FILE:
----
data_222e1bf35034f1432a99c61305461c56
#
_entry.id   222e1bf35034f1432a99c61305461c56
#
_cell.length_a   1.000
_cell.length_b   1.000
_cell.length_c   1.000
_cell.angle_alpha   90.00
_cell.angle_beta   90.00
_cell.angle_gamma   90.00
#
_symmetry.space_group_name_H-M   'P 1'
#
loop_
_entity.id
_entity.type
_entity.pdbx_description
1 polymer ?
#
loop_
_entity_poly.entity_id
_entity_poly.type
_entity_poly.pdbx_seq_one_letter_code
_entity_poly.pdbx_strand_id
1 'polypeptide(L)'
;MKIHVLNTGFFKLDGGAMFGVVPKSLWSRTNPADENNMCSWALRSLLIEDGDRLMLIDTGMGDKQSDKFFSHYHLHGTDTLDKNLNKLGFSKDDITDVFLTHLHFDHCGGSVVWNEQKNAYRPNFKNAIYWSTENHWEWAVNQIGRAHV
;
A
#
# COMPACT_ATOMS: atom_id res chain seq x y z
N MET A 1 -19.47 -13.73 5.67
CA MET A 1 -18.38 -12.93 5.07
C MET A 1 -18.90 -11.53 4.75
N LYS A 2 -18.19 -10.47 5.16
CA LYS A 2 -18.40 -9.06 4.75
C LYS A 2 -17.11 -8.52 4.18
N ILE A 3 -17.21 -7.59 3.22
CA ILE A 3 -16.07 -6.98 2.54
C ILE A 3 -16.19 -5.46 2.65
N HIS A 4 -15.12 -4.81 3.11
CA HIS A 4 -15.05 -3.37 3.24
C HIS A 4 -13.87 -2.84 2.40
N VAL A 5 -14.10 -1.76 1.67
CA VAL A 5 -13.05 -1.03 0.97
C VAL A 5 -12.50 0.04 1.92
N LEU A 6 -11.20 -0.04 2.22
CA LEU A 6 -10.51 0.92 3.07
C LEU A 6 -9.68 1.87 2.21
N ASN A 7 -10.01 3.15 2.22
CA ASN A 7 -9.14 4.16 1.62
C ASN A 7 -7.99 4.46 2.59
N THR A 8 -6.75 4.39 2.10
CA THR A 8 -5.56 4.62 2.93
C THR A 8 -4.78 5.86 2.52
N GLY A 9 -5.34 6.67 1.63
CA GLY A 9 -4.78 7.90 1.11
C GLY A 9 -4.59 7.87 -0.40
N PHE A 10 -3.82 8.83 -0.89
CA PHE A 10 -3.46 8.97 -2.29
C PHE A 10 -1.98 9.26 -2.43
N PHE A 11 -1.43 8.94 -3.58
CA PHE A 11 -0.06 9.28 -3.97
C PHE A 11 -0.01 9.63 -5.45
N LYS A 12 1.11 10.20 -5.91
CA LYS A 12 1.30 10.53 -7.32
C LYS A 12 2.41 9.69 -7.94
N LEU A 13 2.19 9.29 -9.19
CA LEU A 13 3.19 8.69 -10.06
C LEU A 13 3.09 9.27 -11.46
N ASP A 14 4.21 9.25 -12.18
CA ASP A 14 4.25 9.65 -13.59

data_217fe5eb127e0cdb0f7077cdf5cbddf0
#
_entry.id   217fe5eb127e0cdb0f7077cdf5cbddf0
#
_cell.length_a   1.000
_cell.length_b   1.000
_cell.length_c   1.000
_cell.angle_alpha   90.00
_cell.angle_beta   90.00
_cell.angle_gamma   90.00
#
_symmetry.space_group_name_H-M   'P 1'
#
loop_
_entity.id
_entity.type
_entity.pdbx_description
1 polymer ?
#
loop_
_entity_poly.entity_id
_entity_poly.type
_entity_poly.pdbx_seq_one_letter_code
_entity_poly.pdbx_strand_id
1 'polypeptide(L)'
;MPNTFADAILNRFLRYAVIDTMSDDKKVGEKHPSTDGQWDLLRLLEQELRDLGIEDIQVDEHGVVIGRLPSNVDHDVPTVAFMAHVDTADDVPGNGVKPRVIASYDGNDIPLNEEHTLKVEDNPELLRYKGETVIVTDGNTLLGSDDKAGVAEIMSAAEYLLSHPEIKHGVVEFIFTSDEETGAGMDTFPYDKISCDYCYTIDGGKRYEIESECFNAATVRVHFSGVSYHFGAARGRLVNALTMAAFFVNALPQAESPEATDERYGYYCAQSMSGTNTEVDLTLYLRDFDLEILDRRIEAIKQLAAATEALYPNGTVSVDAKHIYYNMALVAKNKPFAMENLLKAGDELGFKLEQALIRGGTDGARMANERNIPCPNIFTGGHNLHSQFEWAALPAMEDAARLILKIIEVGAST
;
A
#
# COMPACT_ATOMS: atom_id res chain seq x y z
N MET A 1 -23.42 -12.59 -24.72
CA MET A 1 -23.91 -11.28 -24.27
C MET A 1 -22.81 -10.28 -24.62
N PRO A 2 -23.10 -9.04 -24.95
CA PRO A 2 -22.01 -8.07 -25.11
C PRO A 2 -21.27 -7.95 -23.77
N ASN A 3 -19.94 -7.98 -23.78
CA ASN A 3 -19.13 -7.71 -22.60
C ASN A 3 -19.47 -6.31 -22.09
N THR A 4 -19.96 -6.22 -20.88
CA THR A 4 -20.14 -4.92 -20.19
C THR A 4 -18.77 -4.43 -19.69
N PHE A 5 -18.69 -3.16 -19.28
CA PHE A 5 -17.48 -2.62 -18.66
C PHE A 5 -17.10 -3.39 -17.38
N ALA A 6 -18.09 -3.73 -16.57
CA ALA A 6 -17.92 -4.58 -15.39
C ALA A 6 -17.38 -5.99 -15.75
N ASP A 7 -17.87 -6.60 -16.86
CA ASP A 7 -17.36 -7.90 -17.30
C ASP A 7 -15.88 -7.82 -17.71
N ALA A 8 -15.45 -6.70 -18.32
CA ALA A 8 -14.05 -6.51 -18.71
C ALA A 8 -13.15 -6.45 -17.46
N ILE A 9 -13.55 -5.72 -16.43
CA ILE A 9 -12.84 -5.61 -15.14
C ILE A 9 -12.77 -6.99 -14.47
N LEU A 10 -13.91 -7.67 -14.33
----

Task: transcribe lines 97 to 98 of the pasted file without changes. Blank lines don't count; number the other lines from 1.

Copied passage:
;MPNTFADAILNRFLRYAVIDTMSDDKKVGEKHPSTDGQWDLLRLLEQELRDLGIEDIQVDEHGVVIGRLPSNVDHDVPTVAFMAHVDTADDVPGNGVKPRVIASYDGNDIPLNEEHTLKVEDNPELLRYKGETVIVTDGNTLLGSDDKAGVAEIMSAAEYLLSHPEIKHGVVEFIFTSDEETGAGMDTFPYDKISCDYCYTIDGGKRYEIESECFNAATVRVHFSGVSYHFGAARGRLVNALTMAAFFVNALPQAESPEATDERYGYYCAQSMSGTNTEVDLTLYLRDFDLEILDRRIEAIKQLAAATEALYPNGTVSVDAKHIYYNMALVAKNKPFAMENLLKAGDELGFKLEQALIRGGTDGARMANERNIPCPNIFTGGHNLHSQFEWAALPAMEDAARLILKIIEVGAST
;